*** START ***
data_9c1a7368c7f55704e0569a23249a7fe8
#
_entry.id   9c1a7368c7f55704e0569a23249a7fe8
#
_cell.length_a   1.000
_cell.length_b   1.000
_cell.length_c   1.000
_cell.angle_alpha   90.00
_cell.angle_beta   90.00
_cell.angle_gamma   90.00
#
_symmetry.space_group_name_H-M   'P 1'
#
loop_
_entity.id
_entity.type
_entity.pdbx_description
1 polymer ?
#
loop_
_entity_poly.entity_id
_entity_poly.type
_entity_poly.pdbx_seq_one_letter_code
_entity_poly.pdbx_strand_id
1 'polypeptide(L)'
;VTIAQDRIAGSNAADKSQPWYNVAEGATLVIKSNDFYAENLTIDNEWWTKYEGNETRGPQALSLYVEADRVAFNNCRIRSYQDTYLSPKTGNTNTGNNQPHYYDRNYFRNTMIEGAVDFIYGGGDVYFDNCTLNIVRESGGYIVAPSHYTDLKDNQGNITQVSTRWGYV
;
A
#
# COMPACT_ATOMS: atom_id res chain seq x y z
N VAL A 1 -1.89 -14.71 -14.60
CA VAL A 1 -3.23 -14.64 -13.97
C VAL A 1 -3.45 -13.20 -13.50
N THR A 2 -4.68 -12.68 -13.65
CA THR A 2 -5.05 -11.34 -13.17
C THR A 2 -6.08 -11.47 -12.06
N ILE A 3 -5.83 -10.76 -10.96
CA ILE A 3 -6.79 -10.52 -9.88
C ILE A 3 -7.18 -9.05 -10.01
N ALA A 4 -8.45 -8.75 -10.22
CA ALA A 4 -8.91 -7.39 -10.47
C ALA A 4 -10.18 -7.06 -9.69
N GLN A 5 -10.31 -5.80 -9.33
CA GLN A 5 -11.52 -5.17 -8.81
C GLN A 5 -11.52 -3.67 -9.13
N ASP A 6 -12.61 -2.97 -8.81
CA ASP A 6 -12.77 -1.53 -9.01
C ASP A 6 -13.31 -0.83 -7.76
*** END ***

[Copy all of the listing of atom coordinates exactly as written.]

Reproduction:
data_9c1a7368c7f55704e0569a23249a7fe8
#
_entry.id   9c1a7368c7f55704e0569a23249a7fe8
#
_cell.length_a   1.000
_cell.length_b   1.000
_cell.length_c   1.000
_cell.angle_alpha   90.00
_cell.angle_beta   90.00
_cell.angle_gamma   90.00
#
_symmetry.space_group_name_H-M   'P 1'
#
loop_
_entity.id
_entity.type
_entity.pdbx_description
1 polymer ?
#
loop_
_entity_poly.entity_id
_entity_poly.type
_entity_poly.pdbx_seq_one_letter_code
_entity_poly.pdbx_strand_id
1 'polypeptide(L)'
;VTIAQDRIAGSNAADKSQPWYNVAEGATLVIKSNDFYAENLTIDNEWWTKYEGNETRGPQALSLYVEADRVAFNNCRIRSYQDTYLSPKTGNTNTGNNQPHYYDRNYFRNTMIEGAVDFIYGGGDVYFDNCTLNIVRESGGYIVAPSHYTDLKDNQGNITQVSTRWGYV
;
A
#
# COMPACT_ATOMS: atom_id res chain seq x y z
N VAL A 1 -1.89 -14.71 -14.60
CA VAL A 1 -3.23 -14.64 -13.97
C VAL A 1 -3.45 -13.20 -13.50
N THR A 2 -4.68 -12.68 -13.65
CA THR A 2 -5.05 -11.34 -13.17
C THR A 2 -6.08 -11.47 -12.06
N ILE A 3 -5.83 -10.76 -10.96
CA ILE A 3 -6.79 -10.52 -9.88
C ILE A 3 -7.18 -9.05 -10.01
N ALA A 4 -8.45 -8.75 -10.22
CA ALA A 4 -8.91 -7.39 -10.47
C ALA A 4 -10.18 -7.06 -9.69
N GLN A 5 -10.31 -5.80 -9.33
CA GLN A 5 -11.52 -5.17 -8.81
C GLN A 5 -11.52 -3.67 -9.13
N ASP A 6 -12.61 -2.97 -8.81
CA ASP A 6 -12.77 -1.53 -9.01
C ASP A 6 -13.31 -0.83 -7.76